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Saudi Journal of Kidney Diseases and Transplantation
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Table of Contents   
LETTER TO THE EDITOR  
Year : 2015  |  Volume : 26  |  Issue : 1  |  Page : 137-138
Plasmapheresis in renal diseases: Personal experience


Nephrology-Dialysis, Civic and Di Cristina Hospital, Palermo, Italy

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Date of Web Publication8-Jan-2015
 

How to cite this article:
Cavoli GL, Bono L, Tortorici C, Ferrantelli A, Giammarresi C, Rotolo U. Plasmapheresis in renal diseases: Personal experience. Saudi J Kidney Dis Transpl 2015;26:137-8

How to cite this URL:
Cavoli GL, Bono L, Tortorici C, Ferrantelli A, Giammarresi C, Rotolo U. Plasmapheresis in renal diseases: Personal experience. Saudi J Kidney Dis Transpl [serial online] 2015 [cited 2019 Jul 23];26:137-8. Available from: http://www.sjkdt.org/text.asp?2015/26/1/137/148763
To the Editor,

Plasmapheresis or plasma exchage (PE) is an extracorporeal therapy designed to remove large molecular weight substances from the plasma. Following the trials carried out and the recommendations of the American Society for Apheresis (ASFA) 2010, the role of therapeutic PE in nephropathy treatment has undergone many revisions. [1] In 2012, among the kidney diseases, the Canadian Apheresis Group reported thrombotic thrombocytopenic purpura (TTP)/hemolytic uremic syndrome (HUS) as the main indication for plasmapheresis (63% of the total cases); antineutrophil cytoplasmic antibodies (ANCA)-associated vasculitides were 14%, followed by renal transplantation (10%), Goodpasture's syndrome (6%) and focal segmental glomerulosclerosis (FSGS) post-transplantation (5%); cryoglobulinemia (2%) and nephropathy myeloma (< 1%) instead experienced a drastic reduction of cases; no cases of systemic lupus erythematosus (SLE) were reported. [2] Recent clinical studies have focused on the effect of PE toward rapidly progressive glomerulonephritis (GN) and hemorrhagic alveolitis. [3],[4] We reviewed 19 clinical records (ten male, nine female) inside our department from 2004 to 2011. Each patient received a PE session every 24-48 h for two weeks, but more treatments were sometimes carried out (up to 26 treatments). We chose a double-lumen catheter in the jugular or femoral vein for temporary vascular access and sodium citrate for anticoagulation. Except in HUS (in which we used fresh frozen plasma), we usually used albumin solution as the replacement fluid. The exchanged plasma volume (2-2.5 L) was dependent on the body weight of the patient and the hematocrit value, using the formula: plasma volume = body weight × 0.07 × (1hematocrit). We treated three Wegener's granulomatosis, four reno-pulmonary ANCA-associated vasculitides, three HUS, two cast-nephropathy of multiple myeloma, one crescentic GN with brain involvement, two crescentic GN alone, two SLE and one patient with membranoproliferative GN due to HCV-cryoglobulinemic vasculitis who was treated on two different occasions with plasmapheresis. PE treatments were always coupled with steroids and immunosuppressive therapy. All these cases were characterized by active bleeding (hemoptysis, metrorrhagia, epistaxis), severe dyspnea or rapid progression of renal failure without a favorable response to steroid treatment alone. In four cases, we observed the complete resolution of symptoms and normalization of renal function; seven patients improved their clinical status without an improvement in renal function; five patients improved both clinical status and renal function; and three cases had a fatal outcome. No complications associated with the PE procedure were described. The three patients who died were suffering from ANCApositive vasculitis with severe brain and renal involvement, ANCA-positive vasculitis with pulmonary involvement and renal failure and sepsis with severe active bleeding (hematuria). We believe that the systemic involvement and the late transfer to our department made both drug therapy and PE ineffective. The five subjects who gained a favorable and complete resolution were younger than the other patients and were suffering from SLE (three cases) and ANCA-positive vasculitis (two cases). We believe that the timely transfer to our department and the rapid onset of both drug treatment and PE have produced the successful result. We plan to optimize the use of PE and extend its use according to the international guidelines, and, in our opinion, a greater attention to growing therapeutic indications will increase its application and will improve the therapeutic efficacy.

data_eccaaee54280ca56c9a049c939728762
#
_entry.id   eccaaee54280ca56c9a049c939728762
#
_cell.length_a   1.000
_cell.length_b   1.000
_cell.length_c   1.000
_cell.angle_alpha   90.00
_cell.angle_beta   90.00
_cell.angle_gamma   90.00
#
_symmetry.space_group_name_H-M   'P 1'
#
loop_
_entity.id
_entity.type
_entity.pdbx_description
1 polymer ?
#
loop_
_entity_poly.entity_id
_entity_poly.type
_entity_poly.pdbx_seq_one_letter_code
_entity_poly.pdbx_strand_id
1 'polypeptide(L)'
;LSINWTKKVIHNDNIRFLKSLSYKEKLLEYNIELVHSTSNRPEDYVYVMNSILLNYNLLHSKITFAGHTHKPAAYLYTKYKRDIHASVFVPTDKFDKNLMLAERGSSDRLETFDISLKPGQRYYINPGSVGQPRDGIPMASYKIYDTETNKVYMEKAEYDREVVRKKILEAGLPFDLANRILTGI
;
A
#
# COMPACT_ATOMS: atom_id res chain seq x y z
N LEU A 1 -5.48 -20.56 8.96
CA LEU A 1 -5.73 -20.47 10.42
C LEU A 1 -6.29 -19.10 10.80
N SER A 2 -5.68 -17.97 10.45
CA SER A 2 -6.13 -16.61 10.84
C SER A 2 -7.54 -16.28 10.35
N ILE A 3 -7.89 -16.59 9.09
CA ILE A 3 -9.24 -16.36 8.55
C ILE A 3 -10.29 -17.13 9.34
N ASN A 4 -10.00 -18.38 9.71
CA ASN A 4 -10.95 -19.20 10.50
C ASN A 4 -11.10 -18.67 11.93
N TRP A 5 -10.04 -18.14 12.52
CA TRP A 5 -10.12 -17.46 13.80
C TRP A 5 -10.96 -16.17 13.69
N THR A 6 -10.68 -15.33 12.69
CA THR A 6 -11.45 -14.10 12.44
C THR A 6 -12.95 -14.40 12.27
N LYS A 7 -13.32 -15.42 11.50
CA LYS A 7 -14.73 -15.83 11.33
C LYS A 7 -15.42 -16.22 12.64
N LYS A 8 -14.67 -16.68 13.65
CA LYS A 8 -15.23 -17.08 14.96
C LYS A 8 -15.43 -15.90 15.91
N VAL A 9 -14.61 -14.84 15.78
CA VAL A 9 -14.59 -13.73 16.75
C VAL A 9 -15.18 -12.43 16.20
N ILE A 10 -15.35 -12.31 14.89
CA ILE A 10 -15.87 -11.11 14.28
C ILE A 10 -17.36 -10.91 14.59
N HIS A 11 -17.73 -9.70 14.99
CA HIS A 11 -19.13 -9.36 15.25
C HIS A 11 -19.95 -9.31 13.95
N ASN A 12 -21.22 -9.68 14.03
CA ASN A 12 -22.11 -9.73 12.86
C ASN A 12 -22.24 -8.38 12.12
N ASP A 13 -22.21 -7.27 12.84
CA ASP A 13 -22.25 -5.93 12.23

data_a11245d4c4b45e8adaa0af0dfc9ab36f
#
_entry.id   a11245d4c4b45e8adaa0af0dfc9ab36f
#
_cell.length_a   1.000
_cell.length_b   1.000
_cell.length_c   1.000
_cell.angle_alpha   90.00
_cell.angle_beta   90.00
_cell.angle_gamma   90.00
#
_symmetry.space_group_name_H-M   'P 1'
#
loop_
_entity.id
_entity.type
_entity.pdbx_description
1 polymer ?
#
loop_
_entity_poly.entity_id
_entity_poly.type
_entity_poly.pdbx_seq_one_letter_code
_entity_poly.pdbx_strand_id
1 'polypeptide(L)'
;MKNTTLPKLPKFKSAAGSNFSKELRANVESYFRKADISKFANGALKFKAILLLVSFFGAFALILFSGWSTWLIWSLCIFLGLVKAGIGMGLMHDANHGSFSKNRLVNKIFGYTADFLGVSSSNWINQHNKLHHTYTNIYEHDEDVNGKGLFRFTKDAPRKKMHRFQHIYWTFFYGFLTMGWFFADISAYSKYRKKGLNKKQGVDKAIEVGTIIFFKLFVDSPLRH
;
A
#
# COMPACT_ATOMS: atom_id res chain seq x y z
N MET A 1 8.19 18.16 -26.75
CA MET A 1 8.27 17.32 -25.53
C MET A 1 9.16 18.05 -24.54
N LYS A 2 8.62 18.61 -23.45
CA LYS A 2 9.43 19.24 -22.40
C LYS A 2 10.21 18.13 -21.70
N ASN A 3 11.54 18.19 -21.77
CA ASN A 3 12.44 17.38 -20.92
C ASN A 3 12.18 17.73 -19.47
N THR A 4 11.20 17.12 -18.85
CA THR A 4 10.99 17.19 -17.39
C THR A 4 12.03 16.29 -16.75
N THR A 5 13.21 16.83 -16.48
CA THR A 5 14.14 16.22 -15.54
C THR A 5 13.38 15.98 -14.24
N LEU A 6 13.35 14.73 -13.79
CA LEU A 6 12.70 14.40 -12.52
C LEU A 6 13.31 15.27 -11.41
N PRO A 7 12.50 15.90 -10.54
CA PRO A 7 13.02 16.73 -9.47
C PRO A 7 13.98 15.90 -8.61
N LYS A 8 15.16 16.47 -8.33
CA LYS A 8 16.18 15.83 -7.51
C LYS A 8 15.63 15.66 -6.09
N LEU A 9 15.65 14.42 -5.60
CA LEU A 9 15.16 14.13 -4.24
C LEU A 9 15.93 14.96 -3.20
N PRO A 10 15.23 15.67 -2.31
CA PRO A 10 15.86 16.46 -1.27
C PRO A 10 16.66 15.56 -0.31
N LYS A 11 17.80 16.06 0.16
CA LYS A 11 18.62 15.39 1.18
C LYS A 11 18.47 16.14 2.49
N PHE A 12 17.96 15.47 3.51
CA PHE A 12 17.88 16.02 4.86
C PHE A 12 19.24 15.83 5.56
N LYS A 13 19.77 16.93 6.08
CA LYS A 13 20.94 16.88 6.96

Conflict of interest: None declared.

 
   References Top

1.
Szczepiorkowski ZM, Winters JL, Bandarenko N, et al. Guidelines on the use of therapeutic apheresis in clinical practice-Evidence-Based approach from the apheresis applications committee of the American Society for Apheresis. J Clin Apher 2010;25:83-177.  Back to cited text no. 1
    
2.
Clark WF. Plasma exchange for renal disease: Evidence and use 2011. J Clin Apher 2012;27:112-6.  Back to cited text no. 2
    
3.
Vanhille P, Vrigneaud L, Quéméneur T. Renal disease in ANCA-associated vasculitis. Presse Med 2012;41:247-53.  Back to cited text no. 3
    
4.
Casian A, Jayne D. Plasma exchange in the treatment of Wegener's granulomatosis, microscopic polyangiitis, Churg-Strauss syndrome and renal limited vasculitis. Curr Opin Rheumatol 2011;23:12-7.  Back to cited text no. 4
    

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Correspondence Address:
Dr. Gioacchino Li Cavoli
Nephrology-Dialysis, Civic and Di Cristina Hospital, Palermo
Italy
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DOI: 10.4103/1319-2442.148763

PMID: 25579735

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